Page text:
Within the church, social ranking has been a dynamic factor in community leadership. People were assessed not only on their faithfulness, intensity of commitment, and church office but also on their potential for leadership in the church and the community. Such ranking is reflected in calls to the priesthood, the selection of officeholders, and reprimands for aberrant behaviour. Informal discrimination against families and groups has led some Mormons to transfer their allegiance from church circles to non-church groups, such as those formed for sports or business. The in- and out-groups associated with social ranking in one settlement in Alberta are vividly described in Herbert Harker’s novel Circle of Fire.
Social mobility and leadership in Mormon communities are correlated with ranking within the church through the selection of lay leadership and service assignments in a structure that has remained essentially unchanged since the church was founded. Any individual may be called by a stake president, bishop, or other presiding officer to a position of responsibility appropriate to his or her age and gender. All members are continuously being prepared to take up such duties. Accepting a call is voluntary, but lobbying for a position is not encouraged. Since one is called to serve without pay until released, acquiring status or power by holding a position indefinitely is not possible. A bishop, stake president, or other officer who has been released becomes simply a member, though a succession of calls to leadership positions can amount to a career of church service. The only exceptions are the individuals who compose the church’s Council of the First Presidency and Council of the Twelve Apostles; they hold office for life.
The leadership process balances authority, power, ability, and motivation and negates the seeking of personal power, politicking, or the emulation of business practice. In Mormon communities in Alberta there have been a succession of male and female leaders who have combined family, community, and church roles. Foremost among these were Charles O. Card and his wife, Zina, and other early settlers and the long-term presidents of the Alberta and Taylor stakes, Heber Simeon Allen and Edward J. Wood, and their wives. Their influence has extended throughout Alberta and many parts of Canada because of the hundreds of Mormons whom they helped to prepare for leadership in the church and the community.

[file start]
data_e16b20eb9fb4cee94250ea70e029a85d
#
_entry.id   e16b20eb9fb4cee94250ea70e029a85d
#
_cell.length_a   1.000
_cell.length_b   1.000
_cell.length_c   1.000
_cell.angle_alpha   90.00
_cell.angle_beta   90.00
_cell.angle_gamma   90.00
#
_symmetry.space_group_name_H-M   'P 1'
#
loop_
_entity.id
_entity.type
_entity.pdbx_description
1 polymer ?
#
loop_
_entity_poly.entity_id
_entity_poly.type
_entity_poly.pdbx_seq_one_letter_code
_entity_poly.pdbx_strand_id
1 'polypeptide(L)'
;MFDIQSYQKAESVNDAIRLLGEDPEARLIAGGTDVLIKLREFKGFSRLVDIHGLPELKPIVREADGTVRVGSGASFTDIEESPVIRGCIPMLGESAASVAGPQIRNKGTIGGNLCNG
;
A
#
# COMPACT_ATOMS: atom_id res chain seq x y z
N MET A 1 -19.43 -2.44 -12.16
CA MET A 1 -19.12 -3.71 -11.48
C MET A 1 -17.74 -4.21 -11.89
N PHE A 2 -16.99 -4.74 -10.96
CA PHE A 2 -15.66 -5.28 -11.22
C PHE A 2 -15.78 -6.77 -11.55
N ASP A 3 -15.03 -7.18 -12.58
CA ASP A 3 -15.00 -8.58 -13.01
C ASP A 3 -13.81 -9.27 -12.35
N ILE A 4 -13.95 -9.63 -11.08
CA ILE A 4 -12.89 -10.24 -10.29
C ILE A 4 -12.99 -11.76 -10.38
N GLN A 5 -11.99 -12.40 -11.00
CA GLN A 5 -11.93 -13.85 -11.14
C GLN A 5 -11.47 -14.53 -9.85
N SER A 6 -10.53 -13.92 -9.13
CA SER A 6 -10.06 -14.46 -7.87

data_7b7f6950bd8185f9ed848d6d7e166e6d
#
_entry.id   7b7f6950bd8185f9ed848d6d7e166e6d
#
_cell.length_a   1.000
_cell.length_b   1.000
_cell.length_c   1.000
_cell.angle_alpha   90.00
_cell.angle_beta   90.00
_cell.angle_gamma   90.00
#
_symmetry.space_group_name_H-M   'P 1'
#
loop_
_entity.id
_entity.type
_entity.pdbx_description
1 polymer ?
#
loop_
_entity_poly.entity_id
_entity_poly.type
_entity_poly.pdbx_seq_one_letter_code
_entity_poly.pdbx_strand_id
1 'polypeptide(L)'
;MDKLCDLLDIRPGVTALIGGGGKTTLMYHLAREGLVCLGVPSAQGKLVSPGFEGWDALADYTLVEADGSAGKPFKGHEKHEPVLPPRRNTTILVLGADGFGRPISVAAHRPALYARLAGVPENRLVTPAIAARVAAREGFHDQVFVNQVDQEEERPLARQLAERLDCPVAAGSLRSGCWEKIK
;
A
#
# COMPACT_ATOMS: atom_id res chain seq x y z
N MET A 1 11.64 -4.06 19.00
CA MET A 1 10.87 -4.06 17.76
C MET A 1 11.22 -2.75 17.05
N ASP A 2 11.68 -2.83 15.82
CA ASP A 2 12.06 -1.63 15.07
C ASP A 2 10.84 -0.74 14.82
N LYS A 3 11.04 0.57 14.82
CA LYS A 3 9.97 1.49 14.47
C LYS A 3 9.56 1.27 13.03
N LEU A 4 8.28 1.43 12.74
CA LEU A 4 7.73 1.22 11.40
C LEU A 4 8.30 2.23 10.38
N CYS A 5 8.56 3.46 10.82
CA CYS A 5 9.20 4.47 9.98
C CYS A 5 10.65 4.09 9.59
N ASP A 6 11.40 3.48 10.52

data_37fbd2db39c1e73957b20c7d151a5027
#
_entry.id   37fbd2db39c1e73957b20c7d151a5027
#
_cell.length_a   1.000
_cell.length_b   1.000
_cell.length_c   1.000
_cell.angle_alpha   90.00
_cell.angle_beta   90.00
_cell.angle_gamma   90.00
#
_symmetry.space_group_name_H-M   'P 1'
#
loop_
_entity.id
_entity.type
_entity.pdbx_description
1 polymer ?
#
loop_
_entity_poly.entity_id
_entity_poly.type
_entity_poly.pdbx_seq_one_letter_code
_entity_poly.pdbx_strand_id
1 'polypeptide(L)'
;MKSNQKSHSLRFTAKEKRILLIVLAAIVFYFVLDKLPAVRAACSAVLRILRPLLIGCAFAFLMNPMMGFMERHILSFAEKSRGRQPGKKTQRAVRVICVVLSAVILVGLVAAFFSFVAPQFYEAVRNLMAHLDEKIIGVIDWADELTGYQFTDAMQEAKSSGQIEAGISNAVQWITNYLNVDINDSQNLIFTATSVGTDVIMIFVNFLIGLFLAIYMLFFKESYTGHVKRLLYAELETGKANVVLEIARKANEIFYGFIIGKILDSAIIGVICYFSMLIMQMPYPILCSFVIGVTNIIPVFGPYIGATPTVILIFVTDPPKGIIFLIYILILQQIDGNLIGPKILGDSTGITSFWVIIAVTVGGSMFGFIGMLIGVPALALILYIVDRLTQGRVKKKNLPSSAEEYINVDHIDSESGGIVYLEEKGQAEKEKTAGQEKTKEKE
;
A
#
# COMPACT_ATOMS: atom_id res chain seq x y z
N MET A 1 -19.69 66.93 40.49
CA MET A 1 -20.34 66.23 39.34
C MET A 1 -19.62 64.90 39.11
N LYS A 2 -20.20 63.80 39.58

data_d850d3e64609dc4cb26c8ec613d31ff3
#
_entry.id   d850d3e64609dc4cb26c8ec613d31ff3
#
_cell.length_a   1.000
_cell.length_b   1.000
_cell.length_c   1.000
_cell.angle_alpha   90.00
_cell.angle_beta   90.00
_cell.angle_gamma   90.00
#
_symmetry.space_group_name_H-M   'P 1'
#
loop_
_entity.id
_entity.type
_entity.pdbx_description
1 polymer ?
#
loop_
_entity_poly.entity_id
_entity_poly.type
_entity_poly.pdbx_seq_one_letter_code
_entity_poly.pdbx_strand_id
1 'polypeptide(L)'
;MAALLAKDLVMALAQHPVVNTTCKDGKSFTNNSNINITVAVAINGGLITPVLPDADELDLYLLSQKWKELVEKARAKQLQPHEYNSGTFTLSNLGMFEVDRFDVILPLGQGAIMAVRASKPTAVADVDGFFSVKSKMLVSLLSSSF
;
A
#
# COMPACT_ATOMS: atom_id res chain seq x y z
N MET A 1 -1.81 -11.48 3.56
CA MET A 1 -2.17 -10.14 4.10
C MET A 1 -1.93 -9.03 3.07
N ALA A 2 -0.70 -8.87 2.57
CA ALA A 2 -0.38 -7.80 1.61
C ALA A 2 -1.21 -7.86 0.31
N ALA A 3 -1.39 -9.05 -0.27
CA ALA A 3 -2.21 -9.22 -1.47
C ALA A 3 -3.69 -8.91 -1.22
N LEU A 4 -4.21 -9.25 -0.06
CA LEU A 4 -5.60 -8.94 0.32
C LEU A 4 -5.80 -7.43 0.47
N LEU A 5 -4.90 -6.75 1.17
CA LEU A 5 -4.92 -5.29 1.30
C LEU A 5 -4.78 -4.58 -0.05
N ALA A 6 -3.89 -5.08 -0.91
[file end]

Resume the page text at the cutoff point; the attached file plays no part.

From the first settlement, associations have been an intrinsic part of Mormon community life. Within the church a Sunday School Union met each Sunday to teach individuals of all ages. For younger adults and youth, the Young Men’s and Young Women’s Mutual Improvement Associations, each with its own officers, provided recreation and personal development in the evening. On weekday afternoons a children’s Primary Association meeting was held, led by mothers and older girls. Adult women had their own influential organization, the Relief Society, whose members visited homes in the community to assess needs and provide instruction. In each ward there were also priesthood quorums for males aged twelve and over, supervised by an adult. Each stake had a president and a supervisory board, whose members travelled to each branch and ward to provide training and met with the membership in a quarterly conference.
As many as a quarter to a half of church members were actively involved in one or more of these associations, holding office and donating large amounts of their time to fill community needs. This associational pattern lasted until the 1970s, when it began to be simplified in order to put less demand on members’ time. The strengthening of the family was a major goal as the church adapted to increased urbanization, expansion, and the larger proportion of women in the workforce. By the 1980s most meetings were scheduled in a three-hour period on Sundays, so that associational activity was more adapted to contemporary life.
In the Mormon community there has been a long-standing pattern of regular visits to each household by pairs of priesthood-home teachers and by members of the Relief Society. They bring encouragement and assistance to families in need. This pattern worked well in Mormon towns and villages, but less well among isolated farms or ranches; today, it is being adapted to urban communities across Canada. Heads of households are consulted about the nature and desirability of regular visits. To supplement these personal contacts and the efforts of relatives, a bishop may refer a person to professional Mormon counsellors and social workers, who are in contact with non-Mormon community services.